Xbox boss Phil Spencer discusses why the console hasn’t added VR. Virtual Reality has been touted as the next level of gaming for quite some time with no real traction to speak of. VR has been a staple of the sci-fi genre for decades and actual technology has begun to catch up in recent years, though we’re still a long way from ease of access and affordability. Mobile giant Samsung has made the biggest market impact by making a headset that uses their mobile devices as VR screens.
Mobile seems most primed to capitalize as the entry point into the VR market, but tech enthusiasts are also looking forward to the days when gaming can be a truly immersive experience. Microsoft debuted a Hololens at E3 2015, calling the technology “mixed reality” as an all-encompassing term for all forms of augmented reality. It showcased an entirely unique way to play Minecraft, but there hasn’t been much chatter about the tech at Xbox since.
At this year’s E3 Conference, Spencer opened up about the console’s lack of VR options. According to Road to VR, Spencer has absolutely no doubts both the Xbox One and the Scorpio are capable of handling VR, but cites the current gaming environment as not ready to make the move yet.
“Long term, I’m a big believer in the category. I believe it’s immersive, I think you can deliver a feeling whether it’s vertigo or a sense of new space or environment, and that’s just incredible. I can’t wait to see that come to mass market games to what developers and creators are able to do. My view is, in the family room environment, we’re a few years away from it being something that will really work. The cords are an issue.”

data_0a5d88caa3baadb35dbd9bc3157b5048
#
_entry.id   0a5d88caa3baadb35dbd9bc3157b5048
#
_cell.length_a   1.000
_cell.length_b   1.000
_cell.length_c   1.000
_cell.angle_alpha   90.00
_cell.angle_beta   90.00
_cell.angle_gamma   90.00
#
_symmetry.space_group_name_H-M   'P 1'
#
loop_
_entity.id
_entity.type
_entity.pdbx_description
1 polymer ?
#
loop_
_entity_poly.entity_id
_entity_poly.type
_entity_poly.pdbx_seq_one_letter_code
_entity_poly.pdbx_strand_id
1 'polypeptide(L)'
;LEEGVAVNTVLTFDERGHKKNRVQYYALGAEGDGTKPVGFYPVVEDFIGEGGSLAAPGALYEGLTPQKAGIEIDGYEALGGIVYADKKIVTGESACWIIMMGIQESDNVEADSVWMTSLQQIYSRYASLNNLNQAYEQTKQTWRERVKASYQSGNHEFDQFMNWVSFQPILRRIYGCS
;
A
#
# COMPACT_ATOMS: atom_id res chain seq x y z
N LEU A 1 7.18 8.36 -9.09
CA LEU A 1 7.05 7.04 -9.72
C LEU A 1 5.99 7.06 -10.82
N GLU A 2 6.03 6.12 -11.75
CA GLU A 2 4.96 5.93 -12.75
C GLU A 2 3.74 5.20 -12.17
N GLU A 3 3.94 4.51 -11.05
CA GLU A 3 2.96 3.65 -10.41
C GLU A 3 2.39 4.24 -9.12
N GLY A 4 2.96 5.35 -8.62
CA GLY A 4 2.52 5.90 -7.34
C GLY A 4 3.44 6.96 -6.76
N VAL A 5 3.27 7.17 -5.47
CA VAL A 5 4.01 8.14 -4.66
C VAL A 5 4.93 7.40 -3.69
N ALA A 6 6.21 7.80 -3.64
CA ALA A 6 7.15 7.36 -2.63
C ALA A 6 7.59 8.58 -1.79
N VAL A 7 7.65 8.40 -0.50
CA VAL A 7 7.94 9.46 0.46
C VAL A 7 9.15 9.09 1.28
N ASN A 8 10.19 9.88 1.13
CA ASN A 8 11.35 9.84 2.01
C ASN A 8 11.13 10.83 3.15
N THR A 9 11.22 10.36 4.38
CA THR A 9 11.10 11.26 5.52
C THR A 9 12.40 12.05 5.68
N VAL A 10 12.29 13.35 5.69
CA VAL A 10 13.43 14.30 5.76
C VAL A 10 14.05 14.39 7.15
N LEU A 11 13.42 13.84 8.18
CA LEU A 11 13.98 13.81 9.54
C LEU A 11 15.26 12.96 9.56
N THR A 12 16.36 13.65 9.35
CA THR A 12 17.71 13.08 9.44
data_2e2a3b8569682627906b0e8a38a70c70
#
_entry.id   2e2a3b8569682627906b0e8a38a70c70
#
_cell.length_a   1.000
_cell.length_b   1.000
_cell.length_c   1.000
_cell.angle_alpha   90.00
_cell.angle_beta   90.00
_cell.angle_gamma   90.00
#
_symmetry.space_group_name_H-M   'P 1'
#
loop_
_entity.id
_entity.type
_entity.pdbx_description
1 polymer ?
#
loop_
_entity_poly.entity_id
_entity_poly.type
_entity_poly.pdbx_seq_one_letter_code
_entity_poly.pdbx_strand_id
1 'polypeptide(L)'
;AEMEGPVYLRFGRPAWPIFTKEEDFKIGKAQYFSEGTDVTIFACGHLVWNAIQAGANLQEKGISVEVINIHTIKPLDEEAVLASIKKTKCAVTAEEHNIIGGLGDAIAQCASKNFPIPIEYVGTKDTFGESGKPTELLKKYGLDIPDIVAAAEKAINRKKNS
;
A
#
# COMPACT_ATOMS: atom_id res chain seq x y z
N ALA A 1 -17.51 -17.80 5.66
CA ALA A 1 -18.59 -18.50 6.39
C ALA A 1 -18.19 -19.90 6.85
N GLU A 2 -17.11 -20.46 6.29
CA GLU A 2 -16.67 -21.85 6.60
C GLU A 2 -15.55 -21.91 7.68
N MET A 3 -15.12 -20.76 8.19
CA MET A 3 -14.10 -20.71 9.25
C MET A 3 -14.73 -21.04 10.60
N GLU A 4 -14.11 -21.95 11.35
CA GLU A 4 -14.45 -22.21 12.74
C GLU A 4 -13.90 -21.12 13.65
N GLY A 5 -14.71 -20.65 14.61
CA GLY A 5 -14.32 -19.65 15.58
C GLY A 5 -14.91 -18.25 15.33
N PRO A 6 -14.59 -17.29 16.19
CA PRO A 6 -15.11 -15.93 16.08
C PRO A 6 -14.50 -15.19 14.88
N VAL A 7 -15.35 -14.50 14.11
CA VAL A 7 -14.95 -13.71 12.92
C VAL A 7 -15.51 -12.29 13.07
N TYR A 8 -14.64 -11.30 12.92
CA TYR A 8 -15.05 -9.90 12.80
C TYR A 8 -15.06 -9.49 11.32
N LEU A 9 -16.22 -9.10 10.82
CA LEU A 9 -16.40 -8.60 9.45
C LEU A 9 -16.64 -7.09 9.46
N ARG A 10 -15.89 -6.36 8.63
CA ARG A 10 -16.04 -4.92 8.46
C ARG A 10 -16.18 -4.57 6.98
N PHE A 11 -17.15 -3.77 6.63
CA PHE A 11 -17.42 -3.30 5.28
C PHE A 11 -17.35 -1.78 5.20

Microsoft (independent of Xbox in this particular case) has several VR headset options and an entire section in its online store dedicated to the technology and its accessories. So why the disconnect? Spencer goes on to say that the Xbox/Windows partnership is where more of the developer interest is at the moment, and that’s where the mixed reality/virtual reality technology will continue to grow until the tech itself advances to more streamlined wireless capabilities. “As an industry,” he adds, “I think it’s great that we’re investing, whether it’s PSVR, Hololense, HTC, Oculus… This is what the games industry should be about — investing in new technology.”
When the Oculus Rift VR headset first came to market in early 2016, an Xbox One wireless controller was included in the bundle, allowing for a more complete Windows 10 gaming experience. However, in the time since the Hololens demo a few years ago, PlayStation has launched an entire VR line, and even Steam is jumping into the fray with its latest John Wick Chronicles, which is a totally immersive experience. Cnetconfirms there are Hololens updates planned for 2019, but it looks like Xbox is content to skip the introductory phase and release something more universal for future consoles.
While Spencer praises competitors, specifically PlayStation VR, can Xbox really afford to let the rest of the field get too far ahead in this new area?